In ‘The Anarchical Society’ Bull discusses this point in relation to the code of obligations that states adhere to as agents coexisting within a socially anarchic world order. Here, he states:

“The rules of coexistence also include those which prescribe behaviour that sustains the goal of the stabilisation of each state’s control or jurisdiction over its own persons and territory. At the heart of this complex of rules is the principle that each start accepts the duty to respect the sovereignty or supreme jurisdiction of every other state over its own citizens and domain, in return for the right to expect similar respect for its own sovereignty from other states. A corollary or near-corollary of this central rule is the rule that states will not intervene forcibly or dictatorially in one another’s internal affairs”[19]

This co-construction of judicial sovereignty (internal sovereignty), sovereign reciprocity (external sovereignty) and the non-intervention principle is thus something that Bull touches on in relation to the conduct and obligations of coexisting states. This in itself is perhaps the foundation of such an anarchical society itself. The first among many norms and principles that allow for an international society of sorts to emerge is such a mechanism by which states may achieve jurisdictional or judicial reciprocity. In our case it is the sovereignty/non-intervention complex.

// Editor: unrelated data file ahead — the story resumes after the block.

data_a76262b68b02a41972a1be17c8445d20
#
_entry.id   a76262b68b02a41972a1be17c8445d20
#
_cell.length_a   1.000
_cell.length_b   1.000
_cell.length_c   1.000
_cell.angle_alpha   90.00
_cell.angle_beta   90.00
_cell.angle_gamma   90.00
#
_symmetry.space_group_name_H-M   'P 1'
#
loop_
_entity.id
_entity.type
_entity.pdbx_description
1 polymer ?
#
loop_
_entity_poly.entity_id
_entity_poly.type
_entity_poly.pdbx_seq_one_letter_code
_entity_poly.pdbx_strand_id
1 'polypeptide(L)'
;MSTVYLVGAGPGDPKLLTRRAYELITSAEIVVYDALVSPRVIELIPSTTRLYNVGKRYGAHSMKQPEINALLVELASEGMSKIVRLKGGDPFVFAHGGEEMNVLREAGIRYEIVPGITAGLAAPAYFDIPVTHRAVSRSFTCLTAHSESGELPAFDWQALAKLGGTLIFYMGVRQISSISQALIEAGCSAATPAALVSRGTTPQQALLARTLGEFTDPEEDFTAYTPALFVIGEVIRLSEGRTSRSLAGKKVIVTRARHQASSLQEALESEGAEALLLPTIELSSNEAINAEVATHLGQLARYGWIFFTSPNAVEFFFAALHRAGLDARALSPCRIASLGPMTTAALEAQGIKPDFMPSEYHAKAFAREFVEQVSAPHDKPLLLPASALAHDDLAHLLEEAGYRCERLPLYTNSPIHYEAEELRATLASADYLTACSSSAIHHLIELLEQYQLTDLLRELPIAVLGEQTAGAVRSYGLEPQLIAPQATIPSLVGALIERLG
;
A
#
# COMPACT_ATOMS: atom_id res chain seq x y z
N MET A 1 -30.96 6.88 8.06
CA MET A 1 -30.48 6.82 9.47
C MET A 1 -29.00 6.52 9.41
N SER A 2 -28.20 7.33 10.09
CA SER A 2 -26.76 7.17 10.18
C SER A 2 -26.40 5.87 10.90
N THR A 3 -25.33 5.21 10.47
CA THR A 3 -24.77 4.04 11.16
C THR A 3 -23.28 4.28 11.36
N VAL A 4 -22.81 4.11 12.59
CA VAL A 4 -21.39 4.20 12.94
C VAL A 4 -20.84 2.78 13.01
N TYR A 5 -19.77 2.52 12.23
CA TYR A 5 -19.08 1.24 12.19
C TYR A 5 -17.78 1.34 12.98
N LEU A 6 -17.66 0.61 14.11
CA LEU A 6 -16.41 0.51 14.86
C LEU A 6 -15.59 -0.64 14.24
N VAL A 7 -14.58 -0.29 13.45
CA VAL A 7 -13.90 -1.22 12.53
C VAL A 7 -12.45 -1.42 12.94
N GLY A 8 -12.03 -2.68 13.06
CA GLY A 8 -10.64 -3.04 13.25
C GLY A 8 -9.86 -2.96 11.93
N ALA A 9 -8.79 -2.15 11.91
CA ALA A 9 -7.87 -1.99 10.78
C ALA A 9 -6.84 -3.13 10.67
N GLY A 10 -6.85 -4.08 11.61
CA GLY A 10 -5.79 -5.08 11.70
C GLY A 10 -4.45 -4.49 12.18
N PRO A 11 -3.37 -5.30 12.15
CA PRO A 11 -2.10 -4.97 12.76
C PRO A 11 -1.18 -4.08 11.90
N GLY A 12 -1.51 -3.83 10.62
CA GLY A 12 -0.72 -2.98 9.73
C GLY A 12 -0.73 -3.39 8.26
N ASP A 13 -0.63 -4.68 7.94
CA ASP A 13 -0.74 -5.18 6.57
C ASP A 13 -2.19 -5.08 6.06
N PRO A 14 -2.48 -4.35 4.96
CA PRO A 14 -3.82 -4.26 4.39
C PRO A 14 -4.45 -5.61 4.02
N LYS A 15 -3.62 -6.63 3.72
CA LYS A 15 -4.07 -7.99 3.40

This adds another dimension as to why intervention is considered morally and legally wrong that Bull does not tend to. Namely, for a single state to intervene in the affairs of another sovereign state, and as such by virtue of the nature of this act undermine the intervened state’s sovereignty, is to weaken the grounds of international society as a whole. Naturally, this would break international law – Article 2.1 of the UN Charter to say the least – but would also undermine the commonality of interest that is the glue holding international society together. In the moment of intervention, any semblance of commonality, or adherence to common interest, that states have forged between them over the course of the modern system dissolves away in the act of intervention itself.